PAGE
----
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Matthew J. Marcus and his company to pay for money pass scheme

Staff Writer |
The U.S. Commodity Futures Trading Commission (CFTC) said that the court settled CFTC charges against Matthew J. Marcus and his company Tech Power.

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On June 30, 2016, Judge Milton I. Shadur of the U.S. District Court for the Northern District of Illinois entered a Consent Order settling CFTC charges against Defendants Matthew J. Marcus of California and his company, Tech Power Inc., a Nevada corporation located in California, for engaging in fictitious single stock futures transactions and trading non-competitively on OneChicago LLC (OneChicago), an electronic futures exchange in Chicago, Illinois.

The Court’s Order requires Marcus and Tech Power jointly to pay a $250,000 civil monetary penalty. The Order also permanently prohibits Marcus and Tech Power from further violations of the Commodity Exchange Act and CFTC Regulations, as charged, and enters trading, solicitation, and registration bans against Marcus for a period of 5 years.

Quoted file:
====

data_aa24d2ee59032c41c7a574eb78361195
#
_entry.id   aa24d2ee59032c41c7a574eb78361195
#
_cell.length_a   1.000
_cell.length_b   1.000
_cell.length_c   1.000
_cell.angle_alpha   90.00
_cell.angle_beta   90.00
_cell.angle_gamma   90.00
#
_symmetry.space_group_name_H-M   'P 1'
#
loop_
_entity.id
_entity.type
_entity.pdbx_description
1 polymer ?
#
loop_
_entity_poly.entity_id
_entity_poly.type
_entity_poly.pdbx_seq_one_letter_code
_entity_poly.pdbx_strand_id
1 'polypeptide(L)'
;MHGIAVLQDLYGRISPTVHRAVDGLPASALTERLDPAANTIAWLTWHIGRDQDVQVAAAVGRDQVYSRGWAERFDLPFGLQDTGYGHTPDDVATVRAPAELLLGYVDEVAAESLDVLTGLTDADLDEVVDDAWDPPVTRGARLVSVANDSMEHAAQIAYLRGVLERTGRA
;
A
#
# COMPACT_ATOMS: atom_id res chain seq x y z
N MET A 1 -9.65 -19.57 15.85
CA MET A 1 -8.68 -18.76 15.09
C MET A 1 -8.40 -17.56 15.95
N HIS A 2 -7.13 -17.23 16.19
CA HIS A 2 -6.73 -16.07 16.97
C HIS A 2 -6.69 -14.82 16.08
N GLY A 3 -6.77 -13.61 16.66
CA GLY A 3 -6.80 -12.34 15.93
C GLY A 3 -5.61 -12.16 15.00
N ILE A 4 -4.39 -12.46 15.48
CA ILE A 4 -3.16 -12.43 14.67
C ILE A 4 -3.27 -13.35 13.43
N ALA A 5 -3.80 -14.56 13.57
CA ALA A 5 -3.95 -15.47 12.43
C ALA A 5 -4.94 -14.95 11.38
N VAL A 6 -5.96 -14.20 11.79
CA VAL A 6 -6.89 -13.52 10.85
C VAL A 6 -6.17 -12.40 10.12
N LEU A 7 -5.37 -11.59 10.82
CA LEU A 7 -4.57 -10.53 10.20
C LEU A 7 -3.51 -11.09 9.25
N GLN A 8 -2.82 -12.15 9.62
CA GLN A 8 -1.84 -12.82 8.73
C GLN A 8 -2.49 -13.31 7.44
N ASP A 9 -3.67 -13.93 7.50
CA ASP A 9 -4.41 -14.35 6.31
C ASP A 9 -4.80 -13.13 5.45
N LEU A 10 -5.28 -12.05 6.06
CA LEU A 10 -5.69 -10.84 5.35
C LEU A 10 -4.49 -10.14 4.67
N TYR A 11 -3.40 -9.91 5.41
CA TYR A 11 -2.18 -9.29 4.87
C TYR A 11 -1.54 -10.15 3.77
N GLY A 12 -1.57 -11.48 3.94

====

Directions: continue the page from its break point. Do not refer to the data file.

The Order stems from a CFTC Complaint filed on April 14, 2015. The Order finds that over seven consecutive trading days from January 28, 2014 to February 5, 2014, Marcus carried out a scheme, commonly known as a “money pass,” whereby he moved money from an account carried in the name of MetroWest Law Corporation, a Canadian law firm under the custodianship of the Law Society of British Columbia, to Tech Power, through a series of 1,248 pre-arranged, non-competitive trades using single stock futures contracts on OneChicago.

The Order finds that Marcus was able to carry out his scheme because the owner of the MetroWest account, John D. Briner, a disbarred Canadian attorney, provided Marcus, his former client, with his unique password and login information and informally authorized Marcus to enter trades for the MetroWest account.

The Order further finds that Marcus traded the two accounts almost exclusively against each other on OneChicago and was able to do this, in part, by placing nearly simultaneous, matching orders and trading in eight illiquid single stock futures products, which virtually eliminated the possibility of trading with a different counterparty.

In the vast majority of instances where Marcus initiated and closed out a position, the Order finds that it resulted in a loss to MetroWest and a gain to Tech Power. Overall, the trades resulted in the unlawful transfer of $390,000 from MetroWest to Tech Power, according to the Order.

The CFTC’s litigation against the Canadian Defendants, Briner and MetroWest, is continuing.


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